More Than Just Music Search
From The Search Engine Report
June 2, 2000
Until now, the MP3 revolution had pretty much passed me by. I'm based in the United Kingdom, where flat rate Internet calls have only just become possible. Given this, I had no desire or incentive to pay by the minute to download large music files from the web. Consequently, I hadn't been that interested in the fury over Napster, which lets you locate MP3 files.
If you've been in a cave like me, the ZDNet article below is an excellent introduction to Napster and why it has raised the ire of those in the music industry. It was after reading it that I realized Napster wasn't some music-playing software but instead a search tool. In fact, I realized that Napster was putting into action the concept of "distributed search," which has been discussed for many years but not implemented in a mass way until now.
Currently, the major search engines operate under what could be considered a centralized system. The crawler-based services send out spiders, which bring back information to a central index, which you can search. The human-powered services do the same thing, using editors to seek out sites from across the web, though they get ample assistance from webmasters who submit sites.
The problem with centralized search is that information can get easily out of date. It takes time to revisit every page in a 100 million page or larger index. By the time you complete the refresh, it can be time to do over again. Moreover, it can be costly to maintain the hardware to gather up information from all over the web. Wouldn't it be better if web sites themselves transmitted the information they possessed?
That's the concept behind distributed search. Rather than operating from a centralized base, you distribute the load across many sites. In effect, they crawl themselves and report back to a system that allows searching across unified listings.
Napster was an ideal application for distributed search. Existing MP3 search engines have a tough time maintaining listings, because many of the sites posting MP3 files may not exist for long, especially if they post illegally copied songs. In contrast, Napster gets its listings from those running its software. If you are online, and running Napster, then your computer tells Napster what information you have (if you choose). That allows someone to search Napster's listings and be connected to where the song can be downloaded.
Gnutella is an open-source software package like Napster that allows you to locate MP3 files or other types of files across the web. It goes a step beyond Napster, in that it distributes both the query and the index. In other words, Napster takes in information from various sources, but you still use its central index to search. With Gnutella, your query is sent out, bounced around all the computers in the network, which in turn report back to you directly about any finds.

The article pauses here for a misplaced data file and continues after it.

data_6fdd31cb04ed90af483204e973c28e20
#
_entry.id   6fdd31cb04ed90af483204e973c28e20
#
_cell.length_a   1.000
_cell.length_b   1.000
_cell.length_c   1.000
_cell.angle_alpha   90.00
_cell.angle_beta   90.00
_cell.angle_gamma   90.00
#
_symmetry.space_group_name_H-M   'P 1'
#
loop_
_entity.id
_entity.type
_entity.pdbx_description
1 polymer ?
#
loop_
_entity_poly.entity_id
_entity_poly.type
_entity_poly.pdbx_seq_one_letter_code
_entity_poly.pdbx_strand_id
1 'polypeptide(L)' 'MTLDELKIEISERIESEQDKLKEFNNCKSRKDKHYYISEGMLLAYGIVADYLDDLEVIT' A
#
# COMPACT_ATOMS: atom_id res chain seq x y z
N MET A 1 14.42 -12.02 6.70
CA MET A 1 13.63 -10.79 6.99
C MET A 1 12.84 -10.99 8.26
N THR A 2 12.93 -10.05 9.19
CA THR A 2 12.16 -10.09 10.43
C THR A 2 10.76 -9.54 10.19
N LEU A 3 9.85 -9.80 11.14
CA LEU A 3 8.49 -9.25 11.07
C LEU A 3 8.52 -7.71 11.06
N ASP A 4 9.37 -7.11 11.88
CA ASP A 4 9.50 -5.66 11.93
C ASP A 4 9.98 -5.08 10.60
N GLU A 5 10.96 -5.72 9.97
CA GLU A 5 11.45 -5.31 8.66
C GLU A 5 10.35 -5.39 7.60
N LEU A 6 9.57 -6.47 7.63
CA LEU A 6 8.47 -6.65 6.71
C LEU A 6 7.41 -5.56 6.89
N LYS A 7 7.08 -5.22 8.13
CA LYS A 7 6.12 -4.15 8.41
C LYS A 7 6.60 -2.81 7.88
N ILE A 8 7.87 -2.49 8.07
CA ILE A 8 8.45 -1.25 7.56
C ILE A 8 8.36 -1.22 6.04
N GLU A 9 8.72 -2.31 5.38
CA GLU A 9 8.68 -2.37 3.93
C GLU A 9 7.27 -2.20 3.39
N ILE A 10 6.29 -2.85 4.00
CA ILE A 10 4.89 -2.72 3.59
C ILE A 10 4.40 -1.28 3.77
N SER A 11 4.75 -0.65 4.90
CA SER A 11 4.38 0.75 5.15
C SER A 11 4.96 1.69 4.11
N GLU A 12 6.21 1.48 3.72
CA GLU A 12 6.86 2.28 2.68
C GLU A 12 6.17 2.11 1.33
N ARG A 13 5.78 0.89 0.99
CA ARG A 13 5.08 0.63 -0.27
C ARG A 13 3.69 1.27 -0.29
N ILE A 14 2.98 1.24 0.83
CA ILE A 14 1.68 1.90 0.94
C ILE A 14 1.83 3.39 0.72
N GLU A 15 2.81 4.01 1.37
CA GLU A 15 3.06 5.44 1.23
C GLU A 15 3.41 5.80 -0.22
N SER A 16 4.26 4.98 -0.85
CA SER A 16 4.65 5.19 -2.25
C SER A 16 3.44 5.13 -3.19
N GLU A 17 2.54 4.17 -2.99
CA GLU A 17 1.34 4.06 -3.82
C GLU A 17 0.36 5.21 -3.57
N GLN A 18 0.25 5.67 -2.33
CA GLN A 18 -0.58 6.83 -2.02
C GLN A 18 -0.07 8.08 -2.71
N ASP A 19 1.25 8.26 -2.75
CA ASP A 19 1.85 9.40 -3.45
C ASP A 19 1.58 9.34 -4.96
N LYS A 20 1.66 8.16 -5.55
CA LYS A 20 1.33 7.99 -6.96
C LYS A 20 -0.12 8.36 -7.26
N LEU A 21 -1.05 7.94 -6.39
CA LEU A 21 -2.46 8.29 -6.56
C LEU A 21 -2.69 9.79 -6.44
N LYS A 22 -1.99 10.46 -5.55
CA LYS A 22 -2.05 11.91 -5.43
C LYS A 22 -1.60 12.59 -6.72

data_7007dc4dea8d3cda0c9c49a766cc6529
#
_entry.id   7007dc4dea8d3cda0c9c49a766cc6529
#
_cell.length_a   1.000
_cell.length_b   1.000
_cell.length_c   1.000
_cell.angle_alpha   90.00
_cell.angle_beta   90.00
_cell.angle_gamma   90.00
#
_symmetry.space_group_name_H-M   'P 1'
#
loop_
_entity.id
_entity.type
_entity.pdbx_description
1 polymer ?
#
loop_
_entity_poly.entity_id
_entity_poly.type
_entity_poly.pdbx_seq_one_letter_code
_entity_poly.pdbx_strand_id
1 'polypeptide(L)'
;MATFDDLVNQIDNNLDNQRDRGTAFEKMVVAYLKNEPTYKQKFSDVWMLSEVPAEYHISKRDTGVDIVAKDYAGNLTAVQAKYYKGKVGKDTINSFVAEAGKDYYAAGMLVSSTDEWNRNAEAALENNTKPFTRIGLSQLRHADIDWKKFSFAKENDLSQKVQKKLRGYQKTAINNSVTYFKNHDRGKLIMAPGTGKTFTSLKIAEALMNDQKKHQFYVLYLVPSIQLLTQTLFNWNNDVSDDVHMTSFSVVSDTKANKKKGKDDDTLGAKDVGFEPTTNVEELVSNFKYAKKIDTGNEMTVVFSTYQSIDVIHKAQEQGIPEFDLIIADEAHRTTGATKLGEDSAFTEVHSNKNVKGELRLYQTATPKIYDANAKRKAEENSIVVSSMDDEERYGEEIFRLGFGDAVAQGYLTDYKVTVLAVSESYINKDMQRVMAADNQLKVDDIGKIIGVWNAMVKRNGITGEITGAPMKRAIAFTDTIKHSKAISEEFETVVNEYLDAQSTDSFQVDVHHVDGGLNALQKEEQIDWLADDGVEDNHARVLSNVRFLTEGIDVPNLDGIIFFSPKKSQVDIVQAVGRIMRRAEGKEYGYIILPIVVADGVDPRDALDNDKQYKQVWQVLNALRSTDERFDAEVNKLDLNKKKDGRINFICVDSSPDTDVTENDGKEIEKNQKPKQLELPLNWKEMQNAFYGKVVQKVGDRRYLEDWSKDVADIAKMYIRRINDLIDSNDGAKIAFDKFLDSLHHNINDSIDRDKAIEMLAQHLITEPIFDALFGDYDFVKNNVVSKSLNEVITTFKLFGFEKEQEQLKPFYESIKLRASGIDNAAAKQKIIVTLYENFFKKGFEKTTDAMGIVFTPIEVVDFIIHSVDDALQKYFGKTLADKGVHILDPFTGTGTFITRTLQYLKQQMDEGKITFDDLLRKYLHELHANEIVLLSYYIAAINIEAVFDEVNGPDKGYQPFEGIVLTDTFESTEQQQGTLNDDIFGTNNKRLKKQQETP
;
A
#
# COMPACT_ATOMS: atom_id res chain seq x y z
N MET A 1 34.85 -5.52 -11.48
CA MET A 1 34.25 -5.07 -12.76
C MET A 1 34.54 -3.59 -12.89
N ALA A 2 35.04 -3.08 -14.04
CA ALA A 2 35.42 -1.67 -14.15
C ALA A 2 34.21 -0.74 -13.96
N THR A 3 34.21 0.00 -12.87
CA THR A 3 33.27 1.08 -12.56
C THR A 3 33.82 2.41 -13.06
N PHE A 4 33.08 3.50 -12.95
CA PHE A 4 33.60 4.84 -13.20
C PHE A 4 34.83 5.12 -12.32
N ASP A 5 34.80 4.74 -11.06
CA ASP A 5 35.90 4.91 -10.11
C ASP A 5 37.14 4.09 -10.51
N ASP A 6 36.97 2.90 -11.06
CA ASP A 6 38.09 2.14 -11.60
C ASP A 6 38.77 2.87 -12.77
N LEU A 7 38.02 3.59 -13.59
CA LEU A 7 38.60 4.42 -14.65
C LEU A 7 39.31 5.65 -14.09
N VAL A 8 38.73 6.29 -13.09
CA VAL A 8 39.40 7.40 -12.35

The technology in Gnutella has now been incorporated into a new tool called InfraSearch, which promises fresher search results and suggests it will be able to provide better results than our traditional set of search engines.
These new tools are exciting and offer some significant benefits to search. But don't count out the traditional search engines yet. At their core, these new services depend on users for their information, and what every major search engine will tell you is that you can't trust users. If there is an advantage for someone to lie or mislead a search engine, they will do so.
For instance, Metallica, which has filed a lawsuit against Napster, could hinder the music search service by launching 5,000 applications of Napster and flood the company's database with fake listings for Metallica songs. If the listings were degraded, then the popularity of Napster as an efficient MP3 search tool would diminish. Similarly, if some Napster-like text search tool began accepting listings from across the web, it wouldn't take long until webmasters began flooding it with spam.
Moreover, it is one thing to do distributed search in order to return the location of a song. There's no strong relevancy mechanism that needs to be created. It is quite another to do distributed search and also try to determine which are the most popular documents on the web. It is even harder to do fast, distributed search against the full-text of documents, rather than a few lines that describe a file in abstract.
So, while there's potential in distributed search, don't expect your favorite search engine to disappear overnight, nor even at all. Instead, it is likely we'll see more distributed search applications for particular queries where they make sense, MP3 being one of them. And those seeking MP3 files have every reason to examine Napster, Gnutella and the like, especially as the "traditional" MP3 search engines seem to be losing their value.